If, in addition to sharing USE of the kitchen, you share food as
well, presto, you have an eiruv.  If not, you need only pool some bread,
enough for two meals for one person, and have a more formal eiruv.
Then, you may carry within the building from one apartment to another.
Otherwise you may not.



From: <Phyllostac@...> (Mordechai)
Date: Tue, 5 Mar 2002 00:27:38 EST
Subject: Cellular phone policies in Shuls, etc.

A problem that has recently developed (in the last few years, gradually
increasing in severity) is the use / abuse of cellular phones, and,
particularly in a Jewish context, their use in houses of worship and

The problem includes a passive aspect (the noise caused by ringing
phones, in which the bearer of the phone is not directly involved), and
includes / 'progresses' to an active aspect when the bearer starts
talking and their voice is heard.....

In addition to being unpleasant, impolite and uncalled for, such devices
could also possibly bring about violations of (Biblical?) laws of 'morah
mikdash' / kedushas beis haknesses,etc.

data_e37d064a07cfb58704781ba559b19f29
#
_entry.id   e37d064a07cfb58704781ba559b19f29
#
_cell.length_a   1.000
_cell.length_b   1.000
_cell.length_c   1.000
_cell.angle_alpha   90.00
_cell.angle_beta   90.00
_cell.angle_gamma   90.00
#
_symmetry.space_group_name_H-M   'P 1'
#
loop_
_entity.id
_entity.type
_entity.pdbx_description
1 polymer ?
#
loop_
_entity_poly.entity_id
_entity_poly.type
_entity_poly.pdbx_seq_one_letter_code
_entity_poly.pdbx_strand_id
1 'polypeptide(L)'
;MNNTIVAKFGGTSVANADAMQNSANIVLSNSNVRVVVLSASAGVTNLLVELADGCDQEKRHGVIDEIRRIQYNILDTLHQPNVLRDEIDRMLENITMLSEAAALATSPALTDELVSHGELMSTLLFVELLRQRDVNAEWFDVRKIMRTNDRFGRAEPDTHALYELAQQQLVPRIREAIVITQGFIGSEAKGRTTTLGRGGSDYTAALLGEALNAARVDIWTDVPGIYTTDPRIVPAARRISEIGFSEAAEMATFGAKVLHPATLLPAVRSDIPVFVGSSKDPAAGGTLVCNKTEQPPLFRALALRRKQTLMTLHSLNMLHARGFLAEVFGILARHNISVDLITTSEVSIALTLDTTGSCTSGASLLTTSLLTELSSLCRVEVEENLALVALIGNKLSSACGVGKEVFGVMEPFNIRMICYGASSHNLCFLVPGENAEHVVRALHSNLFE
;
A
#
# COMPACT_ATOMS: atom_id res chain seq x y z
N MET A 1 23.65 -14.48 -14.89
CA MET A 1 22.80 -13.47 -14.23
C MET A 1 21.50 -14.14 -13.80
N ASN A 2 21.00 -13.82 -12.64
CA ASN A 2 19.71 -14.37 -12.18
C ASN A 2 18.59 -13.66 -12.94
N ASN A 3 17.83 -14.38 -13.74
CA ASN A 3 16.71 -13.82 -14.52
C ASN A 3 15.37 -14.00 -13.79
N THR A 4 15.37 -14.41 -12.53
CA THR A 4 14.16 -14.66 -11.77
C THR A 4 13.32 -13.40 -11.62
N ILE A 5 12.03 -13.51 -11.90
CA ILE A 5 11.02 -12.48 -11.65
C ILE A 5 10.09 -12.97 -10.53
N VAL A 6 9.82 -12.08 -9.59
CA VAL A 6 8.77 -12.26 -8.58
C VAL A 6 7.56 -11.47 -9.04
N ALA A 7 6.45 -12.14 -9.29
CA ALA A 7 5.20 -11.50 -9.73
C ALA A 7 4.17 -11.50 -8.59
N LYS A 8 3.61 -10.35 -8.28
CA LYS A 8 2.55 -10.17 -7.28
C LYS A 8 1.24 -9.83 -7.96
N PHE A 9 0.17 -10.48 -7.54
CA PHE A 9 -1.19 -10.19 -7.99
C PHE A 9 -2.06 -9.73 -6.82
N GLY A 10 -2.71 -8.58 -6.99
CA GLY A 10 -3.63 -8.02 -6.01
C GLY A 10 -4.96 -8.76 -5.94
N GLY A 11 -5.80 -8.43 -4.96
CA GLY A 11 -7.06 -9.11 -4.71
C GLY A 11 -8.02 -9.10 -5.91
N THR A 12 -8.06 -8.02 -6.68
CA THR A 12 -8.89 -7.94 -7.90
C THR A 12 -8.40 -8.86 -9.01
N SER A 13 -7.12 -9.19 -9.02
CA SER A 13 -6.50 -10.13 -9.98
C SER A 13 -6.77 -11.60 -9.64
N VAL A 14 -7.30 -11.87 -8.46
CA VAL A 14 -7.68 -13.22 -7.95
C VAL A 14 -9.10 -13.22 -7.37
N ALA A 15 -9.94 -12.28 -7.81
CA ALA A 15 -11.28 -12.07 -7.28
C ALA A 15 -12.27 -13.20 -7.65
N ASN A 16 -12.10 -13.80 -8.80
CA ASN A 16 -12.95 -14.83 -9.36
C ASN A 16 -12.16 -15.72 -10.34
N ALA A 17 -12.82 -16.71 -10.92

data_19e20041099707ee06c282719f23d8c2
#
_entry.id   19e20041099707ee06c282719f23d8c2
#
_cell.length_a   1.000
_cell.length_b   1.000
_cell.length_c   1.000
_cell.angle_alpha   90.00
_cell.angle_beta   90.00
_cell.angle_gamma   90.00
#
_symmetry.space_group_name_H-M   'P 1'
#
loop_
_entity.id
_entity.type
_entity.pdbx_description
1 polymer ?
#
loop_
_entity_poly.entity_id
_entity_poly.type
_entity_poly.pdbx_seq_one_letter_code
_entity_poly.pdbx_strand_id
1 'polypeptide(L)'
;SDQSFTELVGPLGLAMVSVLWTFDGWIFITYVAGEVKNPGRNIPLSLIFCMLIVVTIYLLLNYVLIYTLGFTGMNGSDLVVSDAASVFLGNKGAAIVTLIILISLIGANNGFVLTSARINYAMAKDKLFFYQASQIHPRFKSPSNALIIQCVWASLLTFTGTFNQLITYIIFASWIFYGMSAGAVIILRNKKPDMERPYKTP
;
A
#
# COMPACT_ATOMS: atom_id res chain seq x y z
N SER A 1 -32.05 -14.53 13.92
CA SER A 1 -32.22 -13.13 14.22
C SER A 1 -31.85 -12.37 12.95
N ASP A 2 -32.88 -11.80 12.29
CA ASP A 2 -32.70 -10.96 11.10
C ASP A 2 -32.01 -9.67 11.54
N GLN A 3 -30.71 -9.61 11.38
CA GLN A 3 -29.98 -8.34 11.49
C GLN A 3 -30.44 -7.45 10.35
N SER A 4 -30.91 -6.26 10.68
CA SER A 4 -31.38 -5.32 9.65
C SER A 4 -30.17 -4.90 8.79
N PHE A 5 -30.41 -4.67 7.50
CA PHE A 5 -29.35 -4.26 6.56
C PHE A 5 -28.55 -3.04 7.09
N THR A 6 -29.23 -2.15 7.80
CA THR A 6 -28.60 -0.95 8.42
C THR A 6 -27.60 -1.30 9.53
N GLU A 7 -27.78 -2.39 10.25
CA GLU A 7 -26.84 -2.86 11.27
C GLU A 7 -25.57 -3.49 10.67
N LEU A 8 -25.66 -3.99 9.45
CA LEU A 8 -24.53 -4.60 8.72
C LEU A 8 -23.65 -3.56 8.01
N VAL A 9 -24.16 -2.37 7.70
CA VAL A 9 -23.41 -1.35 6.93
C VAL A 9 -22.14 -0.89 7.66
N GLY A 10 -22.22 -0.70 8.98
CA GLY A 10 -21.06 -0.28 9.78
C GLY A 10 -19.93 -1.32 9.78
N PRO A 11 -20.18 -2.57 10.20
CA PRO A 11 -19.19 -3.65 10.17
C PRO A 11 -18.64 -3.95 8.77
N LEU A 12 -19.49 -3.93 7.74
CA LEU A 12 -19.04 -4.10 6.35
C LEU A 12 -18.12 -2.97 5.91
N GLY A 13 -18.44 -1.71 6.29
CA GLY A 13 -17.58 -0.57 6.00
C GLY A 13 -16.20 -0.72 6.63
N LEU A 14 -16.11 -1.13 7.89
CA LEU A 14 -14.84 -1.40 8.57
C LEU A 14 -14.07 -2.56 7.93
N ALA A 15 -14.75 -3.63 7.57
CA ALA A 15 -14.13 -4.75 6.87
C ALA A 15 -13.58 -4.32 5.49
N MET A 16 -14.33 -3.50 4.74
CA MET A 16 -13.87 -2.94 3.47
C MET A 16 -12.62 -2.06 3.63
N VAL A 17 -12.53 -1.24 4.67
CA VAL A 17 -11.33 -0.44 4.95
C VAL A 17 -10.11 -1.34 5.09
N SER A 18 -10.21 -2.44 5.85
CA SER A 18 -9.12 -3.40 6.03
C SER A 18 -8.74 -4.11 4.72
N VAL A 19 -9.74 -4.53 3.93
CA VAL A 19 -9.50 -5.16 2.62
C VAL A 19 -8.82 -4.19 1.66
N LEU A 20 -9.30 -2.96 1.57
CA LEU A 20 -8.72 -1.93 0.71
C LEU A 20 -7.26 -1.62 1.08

This problem has affected other venues as well and has been the subject
of much comment and regulation, in some cases.

Anway, I am curious to know how Jewish institutions (esp. Botei Knesios,
Botei Midroshos and Yeshivas) have dealt with this problem. Have they
banned cellular phones outright? Set aside areas where they could be
used and others where they can't? What kind of signs have been posted re
any such bans (e.g.  I have seen various signs - e.g. a) cellular phone
in a circle with a red slash through it b) the above, plus words around
the circle 'Ein zeh ki im Beis Elokim' (Biblical quote that 'this is
nothing other than a house of G-d'), etc. c) words saying 'please turn
off / don't use your cellular phone in the beis midrash - sans
illustration d) a sign with an illustration of man davening in tallis